Monday, August 16, 2010

Strange Brew: St. Somewhere Saison Athene

My friend and fellow blogger, the Sassy Crafter, shared an article with me that she found online about a Tarpon Springs, FL-based brewery, Saint Somewhere. They're tiny and specialize in Belgian ales, which I have recently discovered. So it was with great delight that I found a bottle in my local beer shop, Dorn's. To add to the excitement, it turned out to be a saison - a style of beer I have only just heard of and of course had never tried. Two birds with one stone: Florida brewery AND new style of beer!
First, what's a saison? Brewed in the French-speaking part of Belgium, it's a "farmhouse" style ale, meaning in the "olde" days, ye regular folk made this type of beer in the winter and had it ready to drink by summertime. Don't think this means "lightly refreshing summer beer," in the style of a wheat beer or--heaven help us--a Bud Lime. According to beer god Michael Jackson, a saison is a "sharply refreshing, faintly sour, top-fermenting brew, sometimes dry-hopped, often bottle-conditioned, 5.5 - 8 by volume."
Being the kind of girl who buys wine for the pretty labels, I have to admit that the label on the Saint Somewhere Saison Athene made it all the more appealing. A pretty girl-fairy soars over a Southern-looking locale (evidenced by the palm and citrus trees, and well, the fact they're based in Tampa). Very Mucha, Belle-Epoch-looking stuff. You can (sorta) see from their web site that their other brews have similar labels.*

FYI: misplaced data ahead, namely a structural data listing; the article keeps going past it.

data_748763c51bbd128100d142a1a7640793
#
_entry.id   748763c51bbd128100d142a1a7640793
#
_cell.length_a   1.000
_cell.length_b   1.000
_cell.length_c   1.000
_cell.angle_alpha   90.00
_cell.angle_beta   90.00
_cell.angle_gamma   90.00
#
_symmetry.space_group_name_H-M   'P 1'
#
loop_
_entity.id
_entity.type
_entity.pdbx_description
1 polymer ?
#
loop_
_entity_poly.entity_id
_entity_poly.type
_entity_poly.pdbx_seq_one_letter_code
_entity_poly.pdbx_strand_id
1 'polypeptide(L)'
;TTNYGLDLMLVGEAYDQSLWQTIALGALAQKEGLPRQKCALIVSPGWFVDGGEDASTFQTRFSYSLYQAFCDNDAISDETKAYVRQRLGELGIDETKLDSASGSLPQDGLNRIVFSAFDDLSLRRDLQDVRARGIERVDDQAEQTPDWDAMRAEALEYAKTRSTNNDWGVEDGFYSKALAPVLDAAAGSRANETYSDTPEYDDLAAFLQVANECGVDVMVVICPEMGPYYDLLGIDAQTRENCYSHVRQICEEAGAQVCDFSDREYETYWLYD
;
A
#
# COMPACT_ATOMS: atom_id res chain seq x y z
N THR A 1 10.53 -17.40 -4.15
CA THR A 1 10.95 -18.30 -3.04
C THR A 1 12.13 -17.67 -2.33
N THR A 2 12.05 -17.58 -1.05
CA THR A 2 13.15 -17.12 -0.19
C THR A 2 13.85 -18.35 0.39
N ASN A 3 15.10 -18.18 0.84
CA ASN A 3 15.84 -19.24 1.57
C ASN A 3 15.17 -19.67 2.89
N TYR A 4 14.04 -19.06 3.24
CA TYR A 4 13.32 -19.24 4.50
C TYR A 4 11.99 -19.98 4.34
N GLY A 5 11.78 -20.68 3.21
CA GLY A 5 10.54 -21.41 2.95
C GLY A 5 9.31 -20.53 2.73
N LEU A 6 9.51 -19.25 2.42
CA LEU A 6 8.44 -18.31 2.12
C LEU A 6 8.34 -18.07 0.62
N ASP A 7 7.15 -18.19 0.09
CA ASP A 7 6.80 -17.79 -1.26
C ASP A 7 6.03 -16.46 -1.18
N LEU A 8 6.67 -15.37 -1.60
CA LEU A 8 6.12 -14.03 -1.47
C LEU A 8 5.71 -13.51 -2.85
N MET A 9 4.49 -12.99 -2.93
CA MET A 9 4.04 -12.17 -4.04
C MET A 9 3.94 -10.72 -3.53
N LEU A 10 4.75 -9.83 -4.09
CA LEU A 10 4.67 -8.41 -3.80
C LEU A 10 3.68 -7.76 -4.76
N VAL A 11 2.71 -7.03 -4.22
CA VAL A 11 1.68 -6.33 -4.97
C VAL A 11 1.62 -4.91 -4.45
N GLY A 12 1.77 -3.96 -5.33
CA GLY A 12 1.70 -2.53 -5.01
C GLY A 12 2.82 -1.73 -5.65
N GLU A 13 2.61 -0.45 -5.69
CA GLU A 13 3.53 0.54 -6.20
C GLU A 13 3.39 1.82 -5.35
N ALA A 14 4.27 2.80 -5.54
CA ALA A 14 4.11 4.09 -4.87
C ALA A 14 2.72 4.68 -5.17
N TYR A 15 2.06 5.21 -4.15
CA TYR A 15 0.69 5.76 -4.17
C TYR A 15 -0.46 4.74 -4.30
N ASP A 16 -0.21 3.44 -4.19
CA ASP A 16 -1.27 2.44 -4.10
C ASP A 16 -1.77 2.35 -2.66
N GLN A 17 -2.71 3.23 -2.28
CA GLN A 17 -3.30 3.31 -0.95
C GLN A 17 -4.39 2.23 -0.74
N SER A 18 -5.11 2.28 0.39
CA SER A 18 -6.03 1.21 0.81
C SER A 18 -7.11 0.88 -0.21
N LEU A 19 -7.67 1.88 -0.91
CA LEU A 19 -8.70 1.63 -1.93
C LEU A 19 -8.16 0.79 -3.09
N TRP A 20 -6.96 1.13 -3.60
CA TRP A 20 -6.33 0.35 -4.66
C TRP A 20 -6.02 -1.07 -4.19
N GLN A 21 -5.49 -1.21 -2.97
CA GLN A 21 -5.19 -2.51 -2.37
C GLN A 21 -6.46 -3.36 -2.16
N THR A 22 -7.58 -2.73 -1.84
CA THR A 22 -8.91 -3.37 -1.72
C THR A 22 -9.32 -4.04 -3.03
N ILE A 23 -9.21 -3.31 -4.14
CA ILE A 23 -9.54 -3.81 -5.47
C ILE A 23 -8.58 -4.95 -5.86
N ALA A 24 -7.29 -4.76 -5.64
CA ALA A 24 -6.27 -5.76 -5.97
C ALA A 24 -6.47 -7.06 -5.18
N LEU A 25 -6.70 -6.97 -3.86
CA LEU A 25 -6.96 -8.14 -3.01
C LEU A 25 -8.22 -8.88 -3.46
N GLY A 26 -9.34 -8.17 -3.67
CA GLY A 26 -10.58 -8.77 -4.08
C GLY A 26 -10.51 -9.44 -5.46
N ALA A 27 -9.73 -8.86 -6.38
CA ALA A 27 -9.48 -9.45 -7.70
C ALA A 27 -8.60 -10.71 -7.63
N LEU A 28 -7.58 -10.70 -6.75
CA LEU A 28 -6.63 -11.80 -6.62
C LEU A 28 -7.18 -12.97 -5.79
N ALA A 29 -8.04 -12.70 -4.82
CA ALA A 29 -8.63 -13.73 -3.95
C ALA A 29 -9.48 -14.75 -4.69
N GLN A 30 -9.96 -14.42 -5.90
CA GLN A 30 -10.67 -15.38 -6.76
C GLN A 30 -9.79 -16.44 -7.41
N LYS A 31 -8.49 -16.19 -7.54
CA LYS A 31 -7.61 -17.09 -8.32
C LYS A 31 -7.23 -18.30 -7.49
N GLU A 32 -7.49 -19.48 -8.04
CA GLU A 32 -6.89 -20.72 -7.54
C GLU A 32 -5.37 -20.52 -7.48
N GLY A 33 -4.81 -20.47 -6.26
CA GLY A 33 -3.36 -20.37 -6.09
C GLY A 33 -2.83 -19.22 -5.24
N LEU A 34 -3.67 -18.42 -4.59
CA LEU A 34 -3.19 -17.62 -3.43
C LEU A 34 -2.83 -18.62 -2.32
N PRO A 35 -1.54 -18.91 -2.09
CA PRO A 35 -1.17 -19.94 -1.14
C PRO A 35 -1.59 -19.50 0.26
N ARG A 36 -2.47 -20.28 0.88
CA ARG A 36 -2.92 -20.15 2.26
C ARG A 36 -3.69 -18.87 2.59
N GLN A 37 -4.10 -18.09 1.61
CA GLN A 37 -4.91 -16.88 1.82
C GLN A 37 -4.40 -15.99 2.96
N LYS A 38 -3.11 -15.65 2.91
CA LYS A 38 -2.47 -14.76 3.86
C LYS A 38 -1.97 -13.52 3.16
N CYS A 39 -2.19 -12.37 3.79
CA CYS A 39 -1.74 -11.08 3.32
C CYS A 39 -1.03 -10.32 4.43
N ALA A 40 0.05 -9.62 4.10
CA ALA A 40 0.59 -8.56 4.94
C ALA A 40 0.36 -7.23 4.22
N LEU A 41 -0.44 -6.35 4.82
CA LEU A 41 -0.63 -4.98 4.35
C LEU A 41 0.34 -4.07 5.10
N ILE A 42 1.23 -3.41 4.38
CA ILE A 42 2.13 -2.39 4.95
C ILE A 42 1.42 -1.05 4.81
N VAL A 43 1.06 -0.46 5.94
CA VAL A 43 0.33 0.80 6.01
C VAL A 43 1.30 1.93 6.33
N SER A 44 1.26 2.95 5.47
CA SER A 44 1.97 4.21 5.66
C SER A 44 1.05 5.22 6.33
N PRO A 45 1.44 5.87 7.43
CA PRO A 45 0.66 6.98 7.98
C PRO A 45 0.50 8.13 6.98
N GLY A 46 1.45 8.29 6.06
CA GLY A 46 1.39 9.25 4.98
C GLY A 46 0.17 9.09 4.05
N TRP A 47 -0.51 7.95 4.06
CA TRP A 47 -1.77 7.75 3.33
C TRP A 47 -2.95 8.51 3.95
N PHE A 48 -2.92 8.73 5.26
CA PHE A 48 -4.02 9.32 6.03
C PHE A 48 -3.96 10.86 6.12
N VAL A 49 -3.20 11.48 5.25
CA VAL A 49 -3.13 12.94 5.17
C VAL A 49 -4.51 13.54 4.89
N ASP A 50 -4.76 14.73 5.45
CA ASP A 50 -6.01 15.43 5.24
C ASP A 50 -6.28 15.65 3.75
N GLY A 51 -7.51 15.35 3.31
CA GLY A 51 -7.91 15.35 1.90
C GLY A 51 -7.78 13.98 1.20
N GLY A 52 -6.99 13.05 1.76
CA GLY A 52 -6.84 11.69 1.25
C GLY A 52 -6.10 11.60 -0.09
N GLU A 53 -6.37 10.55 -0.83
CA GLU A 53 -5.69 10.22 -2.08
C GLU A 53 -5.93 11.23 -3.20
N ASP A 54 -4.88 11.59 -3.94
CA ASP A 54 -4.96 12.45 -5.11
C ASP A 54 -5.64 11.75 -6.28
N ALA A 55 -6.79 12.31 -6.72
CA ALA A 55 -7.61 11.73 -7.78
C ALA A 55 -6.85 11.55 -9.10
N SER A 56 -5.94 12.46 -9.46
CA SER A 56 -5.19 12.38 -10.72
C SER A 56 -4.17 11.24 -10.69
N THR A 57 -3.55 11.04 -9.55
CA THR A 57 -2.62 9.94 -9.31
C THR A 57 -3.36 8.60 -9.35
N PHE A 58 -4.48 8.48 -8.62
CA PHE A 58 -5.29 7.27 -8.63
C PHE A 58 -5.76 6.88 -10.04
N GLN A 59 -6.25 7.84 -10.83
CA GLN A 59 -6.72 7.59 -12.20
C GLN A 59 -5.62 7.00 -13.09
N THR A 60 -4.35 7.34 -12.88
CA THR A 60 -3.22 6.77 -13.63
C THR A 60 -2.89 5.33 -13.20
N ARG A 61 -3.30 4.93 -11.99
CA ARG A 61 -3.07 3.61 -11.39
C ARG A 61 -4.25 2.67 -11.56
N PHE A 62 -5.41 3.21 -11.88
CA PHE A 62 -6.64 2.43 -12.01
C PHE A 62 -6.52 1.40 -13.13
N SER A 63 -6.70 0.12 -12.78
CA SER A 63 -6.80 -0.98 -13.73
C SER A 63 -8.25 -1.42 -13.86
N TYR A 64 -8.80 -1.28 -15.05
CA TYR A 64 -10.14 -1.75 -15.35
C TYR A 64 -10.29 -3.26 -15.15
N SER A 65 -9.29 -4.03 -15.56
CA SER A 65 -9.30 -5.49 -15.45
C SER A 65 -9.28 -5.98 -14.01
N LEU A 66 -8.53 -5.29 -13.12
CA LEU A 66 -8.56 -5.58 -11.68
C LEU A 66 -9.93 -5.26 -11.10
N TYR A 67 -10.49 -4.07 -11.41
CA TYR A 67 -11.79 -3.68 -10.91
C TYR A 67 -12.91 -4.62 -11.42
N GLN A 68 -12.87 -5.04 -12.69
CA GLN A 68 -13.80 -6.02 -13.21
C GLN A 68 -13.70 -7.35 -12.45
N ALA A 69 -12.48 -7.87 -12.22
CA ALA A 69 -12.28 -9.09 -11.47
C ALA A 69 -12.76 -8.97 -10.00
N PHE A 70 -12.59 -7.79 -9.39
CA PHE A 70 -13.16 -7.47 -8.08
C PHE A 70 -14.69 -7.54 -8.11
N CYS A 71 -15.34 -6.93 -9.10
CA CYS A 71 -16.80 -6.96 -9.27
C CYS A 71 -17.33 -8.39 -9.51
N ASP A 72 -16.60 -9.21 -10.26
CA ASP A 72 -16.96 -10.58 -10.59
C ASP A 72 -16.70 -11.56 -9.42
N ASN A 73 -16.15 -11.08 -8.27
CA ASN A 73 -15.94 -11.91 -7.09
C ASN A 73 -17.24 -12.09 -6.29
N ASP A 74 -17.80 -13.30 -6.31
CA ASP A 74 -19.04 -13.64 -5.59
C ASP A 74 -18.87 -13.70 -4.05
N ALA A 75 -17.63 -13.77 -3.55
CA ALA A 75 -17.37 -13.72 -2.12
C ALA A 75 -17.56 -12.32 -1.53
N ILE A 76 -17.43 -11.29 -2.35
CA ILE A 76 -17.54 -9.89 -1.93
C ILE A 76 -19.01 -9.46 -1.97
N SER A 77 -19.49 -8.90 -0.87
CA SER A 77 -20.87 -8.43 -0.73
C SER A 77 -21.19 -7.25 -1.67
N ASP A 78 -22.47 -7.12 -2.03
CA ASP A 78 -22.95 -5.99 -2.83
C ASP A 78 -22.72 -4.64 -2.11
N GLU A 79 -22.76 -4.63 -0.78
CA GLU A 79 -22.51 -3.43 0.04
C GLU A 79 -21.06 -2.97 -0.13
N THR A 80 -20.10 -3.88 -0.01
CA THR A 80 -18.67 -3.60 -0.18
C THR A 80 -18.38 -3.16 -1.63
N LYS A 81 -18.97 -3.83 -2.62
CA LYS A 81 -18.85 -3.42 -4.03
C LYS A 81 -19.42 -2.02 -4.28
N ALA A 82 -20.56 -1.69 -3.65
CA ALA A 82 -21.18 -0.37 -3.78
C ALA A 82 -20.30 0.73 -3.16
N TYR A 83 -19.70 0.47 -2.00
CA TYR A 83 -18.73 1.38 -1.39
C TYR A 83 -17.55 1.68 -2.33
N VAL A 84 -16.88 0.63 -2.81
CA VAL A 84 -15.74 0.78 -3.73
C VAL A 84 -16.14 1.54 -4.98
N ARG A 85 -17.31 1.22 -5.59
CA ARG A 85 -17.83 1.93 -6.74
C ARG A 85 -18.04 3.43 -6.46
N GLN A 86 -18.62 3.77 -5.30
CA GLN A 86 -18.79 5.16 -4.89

This is a big bottle - I got almost four pint glasses out of it. And it's not "light," per se - 7.5% (for comparison, a Sam Adams summer ale is 5.20%). And the taste?
Not that I had any expectations, but ... I guess I must have, because this wasn't what I expected. Very sour, like a fuzzy, beery lemonade almost. With a lot of different flavors thrown in the mix for good measure. This is one complex brew. It kind of reminded me of a lambic - another Belgian beer. Very distinct, not at all "hoppy," even though hops are used. But I think, like lambics, this beer's hops were dry, because I didn't get that herbal, perfumey taste that I get from the popular American "hop bombs" (Sierra Nevada Pale Ale, as an example - to me, anyway; I'm not sure a "hop head" would think Sierra Nevada Pale Ale was sufficiently hoppy). What I did get was . . . funky. And I don't mean that in a necessarily bad way. Just really, really, really different.
Would I buy it again? No, not anytime soon, only because there are a lot of other new styles of beer I want to try. This is unusual enough that I wouldn't add it to my everyday repertoire (as I have, say, the Wacko summer ale).
* - The Saint Somewhere web site is all Flash (boo!) - which explains why I couldn't see anything when I first tried to look at it via my iPhone. The images are all very pixilated and they don't give individual descriptions of each style of beer they're currently brewing, instead relying on Beer Advocate reviews! What? You can't even simply type out what's on the back of the bottle? Even that would be better (wish I had the bottle here with me while typing this, actually). Not enough "story" on the brewery, either. At least it didn't have music.

Posted via email from Scurrilous Tosh

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